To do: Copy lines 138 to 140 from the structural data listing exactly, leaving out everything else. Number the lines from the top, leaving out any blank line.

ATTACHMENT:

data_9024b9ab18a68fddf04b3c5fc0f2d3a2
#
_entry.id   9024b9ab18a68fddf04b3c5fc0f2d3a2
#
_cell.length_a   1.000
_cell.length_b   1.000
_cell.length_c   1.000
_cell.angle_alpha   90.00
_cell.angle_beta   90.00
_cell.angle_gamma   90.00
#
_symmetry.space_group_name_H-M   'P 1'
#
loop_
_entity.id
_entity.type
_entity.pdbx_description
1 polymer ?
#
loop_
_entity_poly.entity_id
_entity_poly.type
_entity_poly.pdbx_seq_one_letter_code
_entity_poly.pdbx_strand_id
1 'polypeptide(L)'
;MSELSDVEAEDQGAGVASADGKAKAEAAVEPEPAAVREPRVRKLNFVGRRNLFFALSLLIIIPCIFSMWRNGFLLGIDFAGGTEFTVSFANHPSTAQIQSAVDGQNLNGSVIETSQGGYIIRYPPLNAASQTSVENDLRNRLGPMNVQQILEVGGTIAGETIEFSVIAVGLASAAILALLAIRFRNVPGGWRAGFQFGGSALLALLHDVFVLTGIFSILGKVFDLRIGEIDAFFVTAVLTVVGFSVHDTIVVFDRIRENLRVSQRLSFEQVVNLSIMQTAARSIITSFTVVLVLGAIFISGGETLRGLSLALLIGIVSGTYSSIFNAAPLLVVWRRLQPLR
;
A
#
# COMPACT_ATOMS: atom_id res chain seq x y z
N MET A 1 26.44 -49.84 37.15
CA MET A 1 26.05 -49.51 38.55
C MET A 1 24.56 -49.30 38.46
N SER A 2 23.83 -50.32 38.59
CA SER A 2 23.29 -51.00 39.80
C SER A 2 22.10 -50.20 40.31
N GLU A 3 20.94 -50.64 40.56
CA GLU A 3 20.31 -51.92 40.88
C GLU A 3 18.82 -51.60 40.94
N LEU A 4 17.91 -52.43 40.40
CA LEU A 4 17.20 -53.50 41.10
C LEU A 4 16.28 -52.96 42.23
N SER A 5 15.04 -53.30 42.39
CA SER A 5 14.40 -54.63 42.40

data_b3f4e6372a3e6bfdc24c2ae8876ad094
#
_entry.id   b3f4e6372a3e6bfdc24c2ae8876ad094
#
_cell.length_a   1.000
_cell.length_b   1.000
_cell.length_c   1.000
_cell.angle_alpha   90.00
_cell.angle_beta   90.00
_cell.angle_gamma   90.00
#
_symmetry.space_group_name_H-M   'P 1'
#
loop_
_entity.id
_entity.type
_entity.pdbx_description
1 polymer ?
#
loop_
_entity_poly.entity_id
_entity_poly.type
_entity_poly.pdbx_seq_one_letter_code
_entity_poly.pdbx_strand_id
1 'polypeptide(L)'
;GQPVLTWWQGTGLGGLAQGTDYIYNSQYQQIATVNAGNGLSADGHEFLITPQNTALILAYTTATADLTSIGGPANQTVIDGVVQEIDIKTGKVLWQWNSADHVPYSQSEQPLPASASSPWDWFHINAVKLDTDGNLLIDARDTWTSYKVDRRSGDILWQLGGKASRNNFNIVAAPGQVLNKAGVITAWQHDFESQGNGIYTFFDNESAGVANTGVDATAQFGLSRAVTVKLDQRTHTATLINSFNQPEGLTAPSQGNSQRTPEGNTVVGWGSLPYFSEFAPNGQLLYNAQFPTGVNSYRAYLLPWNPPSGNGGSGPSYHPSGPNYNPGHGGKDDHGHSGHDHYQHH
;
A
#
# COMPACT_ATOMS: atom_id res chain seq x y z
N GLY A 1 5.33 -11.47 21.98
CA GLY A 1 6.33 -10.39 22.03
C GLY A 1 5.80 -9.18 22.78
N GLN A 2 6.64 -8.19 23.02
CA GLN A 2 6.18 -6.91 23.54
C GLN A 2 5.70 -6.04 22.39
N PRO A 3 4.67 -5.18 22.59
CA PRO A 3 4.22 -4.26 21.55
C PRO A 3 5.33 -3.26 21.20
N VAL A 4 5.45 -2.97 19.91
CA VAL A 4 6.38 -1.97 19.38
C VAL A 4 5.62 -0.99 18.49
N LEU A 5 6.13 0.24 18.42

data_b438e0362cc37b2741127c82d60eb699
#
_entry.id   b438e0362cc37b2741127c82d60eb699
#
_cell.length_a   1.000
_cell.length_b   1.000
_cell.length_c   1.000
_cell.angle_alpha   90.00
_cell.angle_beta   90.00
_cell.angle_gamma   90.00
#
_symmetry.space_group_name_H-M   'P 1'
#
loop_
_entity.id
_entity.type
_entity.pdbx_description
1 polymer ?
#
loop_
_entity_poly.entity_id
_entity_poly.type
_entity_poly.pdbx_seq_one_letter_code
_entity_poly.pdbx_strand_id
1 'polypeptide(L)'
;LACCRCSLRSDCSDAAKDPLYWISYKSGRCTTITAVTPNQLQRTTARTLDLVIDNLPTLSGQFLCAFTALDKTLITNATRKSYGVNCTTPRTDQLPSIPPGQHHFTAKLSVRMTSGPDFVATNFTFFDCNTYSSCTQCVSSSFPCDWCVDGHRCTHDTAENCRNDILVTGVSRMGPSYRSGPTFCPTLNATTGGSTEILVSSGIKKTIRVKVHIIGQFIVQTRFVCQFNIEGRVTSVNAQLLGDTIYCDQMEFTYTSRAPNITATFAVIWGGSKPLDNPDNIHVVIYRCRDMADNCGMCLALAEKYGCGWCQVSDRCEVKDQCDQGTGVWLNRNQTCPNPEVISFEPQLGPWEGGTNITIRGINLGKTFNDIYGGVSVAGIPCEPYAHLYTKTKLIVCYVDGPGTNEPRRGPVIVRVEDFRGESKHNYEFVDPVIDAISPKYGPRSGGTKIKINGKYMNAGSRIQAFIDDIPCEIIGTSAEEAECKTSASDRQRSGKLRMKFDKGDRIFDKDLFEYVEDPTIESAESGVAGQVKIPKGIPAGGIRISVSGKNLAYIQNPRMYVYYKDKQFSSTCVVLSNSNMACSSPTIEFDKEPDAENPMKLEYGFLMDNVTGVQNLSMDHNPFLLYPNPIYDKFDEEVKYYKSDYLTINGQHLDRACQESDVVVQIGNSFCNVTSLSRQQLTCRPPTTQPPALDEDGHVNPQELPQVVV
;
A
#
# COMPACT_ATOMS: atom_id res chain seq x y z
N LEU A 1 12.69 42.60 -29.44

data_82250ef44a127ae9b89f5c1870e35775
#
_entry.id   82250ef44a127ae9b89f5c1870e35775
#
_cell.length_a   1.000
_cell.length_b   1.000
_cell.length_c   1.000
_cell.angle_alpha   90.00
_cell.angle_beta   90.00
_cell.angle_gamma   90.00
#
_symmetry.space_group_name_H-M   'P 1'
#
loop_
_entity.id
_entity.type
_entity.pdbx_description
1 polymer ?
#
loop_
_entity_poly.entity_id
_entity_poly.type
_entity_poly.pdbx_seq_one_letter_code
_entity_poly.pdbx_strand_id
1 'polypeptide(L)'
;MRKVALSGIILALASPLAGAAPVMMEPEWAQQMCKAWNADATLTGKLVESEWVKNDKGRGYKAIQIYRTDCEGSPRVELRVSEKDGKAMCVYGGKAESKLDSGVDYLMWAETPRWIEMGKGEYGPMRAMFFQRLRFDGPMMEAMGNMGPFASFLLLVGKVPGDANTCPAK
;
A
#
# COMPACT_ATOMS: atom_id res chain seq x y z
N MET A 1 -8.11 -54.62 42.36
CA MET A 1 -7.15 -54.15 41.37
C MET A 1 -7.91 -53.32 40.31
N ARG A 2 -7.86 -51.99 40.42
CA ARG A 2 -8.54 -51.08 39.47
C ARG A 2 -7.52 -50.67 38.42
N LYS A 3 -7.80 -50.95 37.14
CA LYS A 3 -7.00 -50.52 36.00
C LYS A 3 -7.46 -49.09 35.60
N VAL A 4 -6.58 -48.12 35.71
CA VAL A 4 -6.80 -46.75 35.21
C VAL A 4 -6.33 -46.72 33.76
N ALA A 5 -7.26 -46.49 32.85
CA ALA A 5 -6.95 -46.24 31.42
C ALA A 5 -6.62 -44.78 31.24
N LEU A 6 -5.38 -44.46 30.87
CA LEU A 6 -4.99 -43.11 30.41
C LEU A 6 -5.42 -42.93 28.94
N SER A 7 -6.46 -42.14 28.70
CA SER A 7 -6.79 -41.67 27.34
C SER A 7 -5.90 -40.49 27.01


loop_
_entity_poly.entity_id
_entity_poly.type